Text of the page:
No one is surprised that the California gun registration website crashed and burned last week, but that doesn’t make it any better for the thousands of Golden State gun owners who unwillingly (or unwittingly) became criminals on July 1st.
Hundreds of individuals contacted the NRA-ILA and the California Rifle and Pistol Association in the wake of the July 1st deadline. Some reported constant crashes and errors while using the California Firearms Application Reporting System (CFARS), and others reported being granted access to personal information that did not belong to them.
“In some cases, the system allowed users to see all the personal information (including home address, telephone number, email, and Driver’s License number) for another user and all the information that user had submitted for registering their firearms as ‘assault weapons,’” according to the NRA-ILA.
Franklin Armory’s Jay Jacobson summed it up for a Bay Area CBS affiliate: “Everybody that’s doing this is doing so to comply, they have a willingness to follow the law. And yet they’re making it as difficult as possible,” he said.
New California law required owners of certain semi-automatic rifles fitted with “bullet buttons” to register their firearms with the Department of Justice before July 1. GunsAmerica submitted a California DOJ public records request to determine how many individuals had registered, and we received a response this week.
A grand total of 6,213 individuals successfully registered 13,519 “assault weapons” before the deadline, according to Deputy Attorney General Robert D. Wilson. That number does not include registrations that, like Jacobson’s, have been held up, but Jacobson still says he’s “stunned that the number is so low.”
“They are, quite frankly, manipulating the application process to restrict the number of people who would successfully complete the process,” Jacobson told GunsAmerica. “I would be willing to bet that more people have applied and have not received their permit yet due to manipulation by the department.”
By “manipulation,” Jacobson means that bureaucrats in the DOJ are trying to create regulations that do not comport with the law. In his case, the DOJ has been holding up registration on one of his rifles, he believes, because they’re classifying a stock with an adjustable length of pull as a “telescoping stock” (pictured above). The real problem is that because it’s already outfitted with a pistol grip, it shouldn’t matter what kind of stock it has: it’s an “assault weapon” that must be registered, and Jacobson is trying to do so.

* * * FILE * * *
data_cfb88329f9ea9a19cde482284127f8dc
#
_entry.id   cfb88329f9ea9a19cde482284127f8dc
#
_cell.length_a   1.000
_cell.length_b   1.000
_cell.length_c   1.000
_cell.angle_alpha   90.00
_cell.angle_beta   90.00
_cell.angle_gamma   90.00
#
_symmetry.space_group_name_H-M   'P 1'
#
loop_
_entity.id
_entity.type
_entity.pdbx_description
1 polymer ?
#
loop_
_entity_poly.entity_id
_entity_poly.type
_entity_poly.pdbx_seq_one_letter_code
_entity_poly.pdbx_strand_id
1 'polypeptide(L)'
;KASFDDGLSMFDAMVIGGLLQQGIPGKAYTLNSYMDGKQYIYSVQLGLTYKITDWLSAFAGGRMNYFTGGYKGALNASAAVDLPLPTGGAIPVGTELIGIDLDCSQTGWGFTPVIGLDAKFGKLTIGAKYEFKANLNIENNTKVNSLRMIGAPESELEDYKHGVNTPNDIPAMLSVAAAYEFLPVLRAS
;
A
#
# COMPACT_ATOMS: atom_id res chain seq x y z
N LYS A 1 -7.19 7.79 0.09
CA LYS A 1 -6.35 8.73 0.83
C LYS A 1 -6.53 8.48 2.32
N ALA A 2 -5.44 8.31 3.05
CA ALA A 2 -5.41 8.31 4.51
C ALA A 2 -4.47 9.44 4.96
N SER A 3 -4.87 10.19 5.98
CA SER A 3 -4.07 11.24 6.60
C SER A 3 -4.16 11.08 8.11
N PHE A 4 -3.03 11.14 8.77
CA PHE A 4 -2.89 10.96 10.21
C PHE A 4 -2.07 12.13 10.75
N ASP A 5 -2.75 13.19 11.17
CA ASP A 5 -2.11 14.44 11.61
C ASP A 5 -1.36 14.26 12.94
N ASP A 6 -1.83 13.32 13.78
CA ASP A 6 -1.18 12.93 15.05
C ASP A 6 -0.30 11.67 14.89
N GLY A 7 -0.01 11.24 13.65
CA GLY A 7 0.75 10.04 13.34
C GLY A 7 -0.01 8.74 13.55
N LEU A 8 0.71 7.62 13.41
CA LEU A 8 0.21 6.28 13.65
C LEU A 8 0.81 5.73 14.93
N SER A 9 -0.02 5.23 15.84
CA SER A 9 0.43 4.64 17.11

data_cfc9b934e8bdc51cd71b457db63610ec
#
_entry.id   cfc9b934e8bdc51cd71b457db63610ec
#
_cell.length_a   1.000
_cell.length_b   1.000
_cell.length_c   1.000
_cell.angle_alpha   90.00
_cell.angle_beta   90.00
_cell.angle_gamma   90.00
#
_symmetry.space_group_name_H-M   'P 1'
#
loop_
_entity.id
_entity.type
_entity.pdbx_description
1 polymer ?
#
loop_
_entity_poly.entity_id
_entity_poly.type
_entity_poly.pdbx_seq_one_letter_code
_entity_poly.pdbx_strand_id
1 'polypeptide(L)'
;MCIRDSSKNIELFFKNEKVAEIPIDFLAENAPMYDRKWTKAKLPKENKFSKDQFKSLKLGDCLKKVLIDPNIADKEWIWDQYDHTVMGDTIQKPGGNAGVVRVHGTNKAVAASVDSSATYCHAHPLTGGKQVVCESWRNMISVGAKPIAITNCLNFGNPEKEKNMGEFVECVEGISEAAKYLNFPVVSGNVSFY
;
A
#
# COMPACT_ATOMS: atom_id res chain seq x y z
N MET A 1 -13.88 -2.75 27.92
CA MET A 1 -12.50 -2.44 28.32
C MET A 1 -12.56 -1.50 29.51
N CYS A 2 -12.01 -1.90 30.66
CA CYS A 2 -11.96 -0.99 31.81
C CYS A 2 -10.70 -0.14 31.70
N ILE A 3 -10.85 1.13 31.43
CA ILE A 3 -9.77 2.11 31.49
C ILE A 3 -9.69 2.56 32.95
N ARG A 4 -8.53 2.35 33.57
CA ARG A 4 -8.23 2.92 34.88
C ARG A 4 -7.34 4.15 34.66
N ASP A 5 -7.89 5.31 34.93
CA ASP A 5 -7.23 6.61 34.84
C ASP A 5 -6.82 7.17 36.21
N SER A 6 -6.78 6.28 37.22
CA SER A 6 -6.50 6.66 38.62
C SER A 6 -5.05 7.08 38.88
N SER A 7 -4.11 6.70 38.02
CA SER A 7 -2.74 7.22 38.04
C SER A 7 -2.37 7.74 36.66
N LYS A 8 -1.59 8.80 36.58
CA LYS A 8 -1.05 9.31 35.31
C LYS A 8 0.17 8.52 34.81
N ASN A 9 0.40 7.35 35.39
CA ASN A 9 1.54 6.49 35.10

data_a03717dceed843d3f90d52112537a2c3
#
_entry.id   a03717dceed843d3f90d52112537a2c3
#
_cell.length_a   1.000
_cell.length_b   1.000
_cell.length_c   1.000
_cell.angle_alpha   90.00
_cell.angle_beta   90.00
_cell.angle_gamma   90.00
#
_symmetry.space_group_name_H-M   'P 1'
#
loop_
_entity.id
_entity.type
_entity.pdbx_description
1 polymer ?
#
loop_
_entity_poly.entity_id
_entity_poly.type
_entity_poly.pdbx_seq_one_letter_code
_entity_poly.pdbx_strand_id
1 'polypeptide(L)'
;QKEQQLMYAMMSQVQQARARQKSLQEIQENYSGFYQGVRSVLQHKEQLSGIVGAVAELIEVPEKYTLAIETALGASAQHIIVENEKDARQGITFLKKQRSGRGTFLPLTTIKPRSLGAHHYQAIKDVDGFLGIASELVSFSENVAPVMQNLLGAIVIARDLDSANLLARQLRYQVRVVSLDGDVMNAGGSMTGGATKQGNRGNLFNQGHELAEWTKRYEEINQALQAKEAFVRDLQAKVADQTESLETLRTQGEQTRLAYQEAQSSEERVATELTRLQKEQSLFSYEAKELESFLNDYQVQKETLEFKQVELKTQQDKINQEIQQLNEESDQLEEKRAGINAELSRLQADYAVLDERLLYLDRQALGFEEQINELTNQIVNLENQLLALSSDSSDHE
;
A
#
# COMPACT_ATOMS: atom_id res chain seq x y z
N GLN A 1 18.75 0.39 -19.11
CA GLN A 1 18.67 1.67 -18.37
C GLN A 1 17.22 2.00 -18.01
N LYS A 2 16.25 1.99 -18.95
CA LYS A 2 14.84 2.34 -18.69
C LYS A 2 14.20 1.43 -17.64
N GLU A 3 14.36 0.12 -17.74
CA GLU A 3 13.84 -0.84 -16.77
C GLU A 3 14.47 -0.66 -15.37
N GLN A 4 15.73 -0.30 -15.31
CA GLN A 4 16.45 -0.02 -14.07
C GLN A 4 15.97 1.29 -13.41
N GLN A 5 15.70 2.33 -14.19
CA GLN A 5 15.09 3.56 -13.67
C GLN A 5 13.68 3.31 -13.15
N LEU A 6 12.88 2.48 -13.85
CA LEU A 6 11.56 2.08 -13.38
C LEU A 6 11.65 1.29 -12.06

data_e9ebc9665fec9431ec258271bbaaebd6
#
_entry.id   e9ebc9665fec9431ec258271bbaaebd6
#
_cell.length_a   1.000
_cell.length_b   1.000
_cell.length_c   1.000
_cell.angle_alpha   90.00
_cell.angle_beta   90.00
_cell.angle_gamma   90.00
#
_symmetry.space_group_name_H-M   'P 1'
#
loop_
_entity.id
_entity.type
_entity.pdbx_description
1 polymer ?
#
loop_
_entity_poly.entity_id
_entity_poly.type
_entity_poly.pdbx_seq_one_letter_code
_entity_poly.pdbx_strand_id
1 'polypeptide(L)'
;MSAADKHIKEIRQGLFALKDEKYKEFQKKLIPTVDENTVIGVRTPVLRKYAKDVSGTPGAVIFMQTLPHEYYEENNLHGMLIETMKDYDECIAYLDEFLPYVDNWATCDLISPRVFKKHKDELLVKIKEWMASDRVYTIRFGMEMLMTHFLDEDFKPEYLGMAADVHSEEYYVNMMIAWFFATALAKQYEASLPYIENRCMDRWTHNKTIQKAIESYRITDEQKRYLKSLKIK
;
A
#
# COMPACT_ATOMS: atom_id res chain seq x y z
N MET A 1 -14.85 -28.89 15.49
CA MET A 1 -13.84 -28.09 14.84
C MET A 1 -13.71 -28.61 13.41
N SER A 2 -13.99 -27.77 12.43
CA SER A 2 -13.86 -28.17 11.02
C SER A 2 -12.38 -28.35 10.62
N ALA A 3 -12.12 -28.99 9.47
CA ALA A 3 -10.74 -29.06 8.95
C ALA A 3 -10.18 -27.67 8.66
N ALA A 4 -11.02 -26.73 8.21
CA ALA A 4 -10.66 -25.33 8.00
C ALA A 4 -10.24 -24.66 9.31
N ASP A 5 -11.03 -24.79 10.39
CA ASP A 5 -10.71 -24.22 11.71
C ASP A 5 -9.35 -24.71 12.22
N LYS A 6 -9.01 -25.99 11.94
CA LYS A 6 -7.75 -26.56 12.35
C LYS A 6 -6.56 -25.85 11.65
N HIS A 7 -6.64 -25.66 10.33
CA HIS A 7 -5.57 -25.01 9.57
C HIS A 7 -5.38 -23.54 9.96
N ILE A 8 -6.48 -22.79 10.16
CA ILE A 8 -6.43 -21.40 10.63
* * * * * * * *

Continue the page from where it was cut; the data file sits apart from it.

“They have no right to deny an application because they feel that that’s a feature that I didn’t check on the form. For them to harass a gun owner by saying, ‘You didn’t check the right box,’ they are outside the bounds and they’re going to pay a price for that,” he said. “It’s not right. The bottom line is, I respect the government that follows the law. I don’t respect the government that is willing to subvert the law to their own ambition.”
After website malfunctions, data breaches, and the threat of legal prosecution, many Californians have also likely opted not to comply with the law or to modify their semi-automatic rifles to make them compliant.
The NRA-ILA released a bulletin outlining the options for those who failed or were unable to register before July 1st. Along with modification, gun owners can disassemble their rifles, sell them, transfer them out of state, or surrender them to law enforcement. Registration is no longer an option.
Jacobson told CBS he’s tried unsuccessfully to register his AR-15 three separate times. In all three instances, his registration attempts were delayed, but he wasn’t given a rationale. When we spoke to Jacobson two weeks after his CBS interview, the status of his registrations hadn’t changed.
“I look forward to the day when we have a legitimately-run attorney general’s office in the state of California,” Jacobson said. “We haven’t had that for a long time.”
UPDATE 7/12/18: The Second Amendment Foundation along with several other pro-gun groups sued the Attorney General and the state DOJ requesting an injunction on the bullet-button registration mandate until the broken website is fully and reliably operational. Read more here.